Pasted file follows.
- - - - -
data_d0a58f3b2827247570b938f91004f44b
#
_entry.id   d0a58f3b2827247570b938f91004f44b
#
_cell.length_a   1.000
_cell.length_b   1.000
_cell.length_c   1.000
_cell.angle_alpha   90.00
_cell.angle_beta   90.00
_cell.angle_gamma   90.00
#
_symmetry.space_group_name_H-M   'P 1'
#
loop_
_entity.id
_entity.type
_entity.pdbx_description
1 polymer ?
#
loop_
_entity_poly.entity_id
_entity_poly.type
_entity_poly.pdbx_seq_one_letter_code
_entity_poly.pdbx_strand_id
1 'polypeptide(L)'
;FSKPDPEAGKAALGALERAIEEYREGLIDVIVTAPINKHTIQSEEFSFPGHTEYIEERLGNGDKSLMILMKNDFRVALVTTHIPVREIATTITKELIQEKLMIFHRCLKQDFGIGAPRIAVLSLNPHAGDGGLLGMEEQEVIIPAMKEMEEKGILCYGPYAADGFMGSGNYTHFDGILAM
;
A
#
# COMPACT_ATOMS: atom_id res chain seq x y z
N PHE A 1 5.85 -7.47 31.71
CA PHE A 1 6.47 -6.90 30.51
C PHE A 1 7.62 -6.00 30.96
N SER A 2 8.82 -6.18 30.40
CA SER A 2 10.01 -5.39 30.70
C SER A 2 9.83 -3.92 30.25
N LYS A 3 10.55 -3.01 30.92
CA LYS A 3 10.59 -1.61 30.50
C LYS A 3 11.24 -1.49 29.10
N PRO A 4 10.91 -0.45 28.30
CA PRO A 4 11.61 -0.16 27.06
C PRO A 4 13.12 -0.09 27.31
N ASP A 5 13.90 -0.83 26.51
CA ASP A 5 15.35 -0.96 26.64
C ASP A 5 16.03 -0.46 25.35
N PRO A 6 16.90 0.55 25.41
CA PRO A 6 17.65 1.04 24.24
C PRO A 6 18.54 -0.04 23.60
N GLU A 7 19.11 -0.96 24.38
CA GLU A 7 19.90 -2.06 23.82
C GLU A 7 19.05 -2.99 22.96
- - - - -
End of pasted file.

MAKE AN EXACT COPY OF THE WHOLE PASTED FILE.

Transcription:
data_d0a58f3b2827247570b938f91004f44b
#
_entry.id   d0a58f3b2827247570b938f91004f44b
#
_cell.length_a   1.000
_cell.length_b   1.000
_cell.length_c   1.000
_cell.angle_alpha   90.00
_cell.angle_beta   90.00
_cell.angle_gamma   90.00
#
_symmetry.space_group_name_H-M   'P 1'
#
loop_
_entity.id
_entity.type
_entity.pdbx_description
1 polymer ?
#
loop_
_entity_poly.entity_id
_entity_poly.type
_entity_poly.pdbx_seq_one_letter_code
_entity_poly.pdbx_strand_id
1 'polypeptide(L)'
;FSKPDPEAGKAALGALERAIEEYREGLIDVIVTAPINKHTIQSEEFSFPGHTEYIEERLGNGDKSLMILMKNDFRVALVTTHIPVREIATTITKELIQEKLMIFHRCLKQDFGIGAPRIAVLSLNPHAGDGGLLGMEEQEVIIPAMKEMEEKGILCYGPYAADGFMGSGNYTHFDGILAM
;
A
#
# COMPACT_ATOMS: atom_id res chain seq x y z
N PHE A 1 5.85 -7.47 31.71
CA PHE A 1 6.47 -6.90 30.51
C PHE A 1 7.62 -6.00 30.96
N SER A 2 8.82 -6.18 30.40
CA SER A 2 10.01 -5.39 30.70
C SER A 2 9.83 -3.92 30.25
N LYS A 3 10.55 -3.01 30.92
CA LYS A 3 10.59 -1.61 30.50
C LYS A 3 11.24 -1.49 29.10
N PRO A 4 10.91 -0.45 28.30
CA PRO A 4 11.61 -0.16 27.06
C PRO A 4 13.12 -0.09 27.31
N ASP A 5 13.90 -0.83 26.51
CA ASP A 5 15.35 -0.96 26.64
C ASP A 5 16.03 -0.46 25.35
N PRO A 6 16.90 0.55 25.41
CA PRO A 6 17.65 1.04 24.24
C PRO A 6 18.54 -0.04 23.60
N GLU A 7 19.11 -0.96 24.38
CA GLU A 7 19.90 -2.06 23.82
C GLU A 7 19.05 -2.99 22.96